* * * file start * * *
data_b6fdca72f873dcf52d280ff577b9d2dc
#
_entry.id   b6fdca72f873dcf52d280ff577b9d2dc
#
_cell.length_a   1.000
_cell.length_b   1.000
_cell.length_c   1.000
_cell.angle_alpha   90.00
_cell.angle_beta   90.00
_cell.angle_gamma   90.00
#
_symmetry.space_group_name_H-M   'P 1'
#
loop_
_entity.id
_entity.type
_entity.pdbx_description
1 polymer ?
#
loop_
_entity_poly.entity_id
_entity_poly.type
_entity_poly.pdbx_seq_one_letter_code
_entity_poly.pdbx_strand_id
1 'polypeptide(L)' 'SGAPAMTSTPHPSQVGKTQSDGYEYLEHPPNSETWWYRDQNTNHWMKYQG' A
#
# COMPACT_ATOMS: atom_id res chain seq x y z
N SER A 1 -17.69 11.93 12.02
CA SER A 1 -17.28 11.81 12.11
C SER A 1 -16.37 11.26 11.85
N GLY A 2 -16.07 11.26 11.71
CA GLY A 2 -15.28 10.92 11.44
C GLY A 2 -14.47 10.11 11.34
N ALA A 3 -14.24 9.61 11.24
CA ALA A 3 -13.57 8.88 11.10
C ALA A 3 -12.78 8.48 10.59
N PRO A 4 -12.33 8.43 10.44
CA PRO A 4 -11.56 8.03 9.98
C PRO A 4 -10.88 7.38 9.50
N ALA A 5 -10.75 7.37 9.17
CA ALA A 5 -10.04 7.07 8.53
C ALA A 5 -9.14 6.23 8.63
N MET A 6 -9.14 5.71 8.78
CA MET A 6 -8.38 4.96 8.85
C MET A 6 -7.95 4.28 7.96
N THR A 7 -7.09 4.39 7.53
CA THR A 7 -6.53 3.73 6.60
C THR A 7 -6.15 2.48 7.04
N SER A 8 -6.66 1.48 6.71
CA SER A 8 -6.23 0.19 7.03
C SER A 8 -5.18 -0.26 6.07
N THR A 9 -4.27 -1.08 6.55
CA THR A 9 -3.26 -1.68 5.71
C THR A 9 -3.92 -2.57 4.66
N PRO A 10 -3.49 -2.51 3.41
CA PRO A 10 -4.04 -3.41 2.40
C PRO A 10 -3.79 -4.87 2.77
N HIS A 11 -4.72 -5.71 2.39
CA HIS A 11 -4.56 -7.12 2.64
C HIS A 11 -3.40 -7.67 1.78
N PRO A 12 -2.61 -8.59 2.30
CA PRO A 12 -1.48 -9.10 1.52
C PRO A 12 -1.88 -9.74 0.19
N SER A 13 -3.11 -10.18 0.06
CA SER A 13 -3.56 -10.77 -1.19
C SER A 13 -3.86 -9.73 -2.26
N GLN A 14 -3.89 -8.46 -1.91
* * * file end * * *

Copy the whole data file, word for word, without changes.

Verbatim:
data_b6fdca72f873dcf52d280ff577b9d2dc
#
_entry.id   b6fdca72f873dcf52d280ff577b9d2dc
#
_cell.length_a   1.000
_cell.length_b   1.000
_cell.length_c   1.000
_cell.angle_alpha   90.00
_cell.angle_beta   90.00
_cell.angle_gamma   90.00
#
_symmetry.space_group_name_H-M   'P 1'
#
loop_
_entity.id
_entity.type
_entity.pdbx_description
1 polymer ?
#
loop_
_entity_poly.entity_id
_entity_poly.type
_entity_poly.pdbx_seq_one_letter_code
_entity_poly.pdbx_strand_id
1 'polypeptide(L)' 'SGAPAMTSTPHPSQVGKTQSDGYEYLEHPPNSETWWYRDQNTNHWMKYQG' A
#
# COMPACT_ATOMS: atom_id res chain seq x y z
N SER A 1 -17.69 11.93 12.02
CA SER A 1 -17.28 11.81 12.11
C SER A 1 -16.37 11.26 11.85
N GLY A 2 -16.07 11.26 11.71
CA GLY A 2 -15.28 10.92 11.44
C GLY A 2 -14.47 10.11 11.34
N ALA A 3 -14.24 9.61 11.24
CA ALA A 3 -13.57 8.88 11.10
C ALA A 3 -12.78 8.48 10.59
N PRO A 4 -12.33 8.43 10.44
CA PRO A 4 -11.56 8.03 9.98
C PRO A 4 -10.88 7.38 9.50
N ALA A 5 -10.75 7.37 9.17
CA ALA A 5 -10.04 7.07 8.53
C ALA A 5 -9.14 6.23 8.63
N MET A 6 -9.14 5.71 8.78
CA MET A 6 -8.38 4.96 8.85
C MET A 6 -7.95 4.28 7.96
N THR A 7 -7.09 4.39 7.53
CA THR A 7 -6.53 3.73 6.60
C THR A 7 -6.15 2.48 7.04
N SER A 8 -6.66 1.48 6.71
CA SER A 8 -6.23 0.19 7.03
C SER A 8 -5.18 -0.26 6.07
N THR A 9 -4.27 -1.08 6.55
CA THR A 9 -3.26 -1.68 5.71
C THR A 9 -3.92 -2.57 4.66
N PRO A 10 -3.49 -2.51 3.41
CA PRO A 10 -4.04 -3.41 2.40
C PRO A 10 -3.79 -4.87 2.77
N HIS A 11 -4.72 -5.71 2.39
CA HIS A 11 -4.56 -7.12 2.64
C HIS A 11 -3.40 -7.67 1.78
N PRO A 12 -2.61 -8.59 2.30
CA PRO A 12 -1.48 -9.10 1.52
C PRO A 12 -1.88 -9.74 0.19
N SER A 13 -3.11 -10.18 0.06
CA SER A 13 -3.56 -10.77 -1.19
C SER A 13 -3.86 -9.73 -2.26
N GLN A 14 -3.89 -8.46 -1.91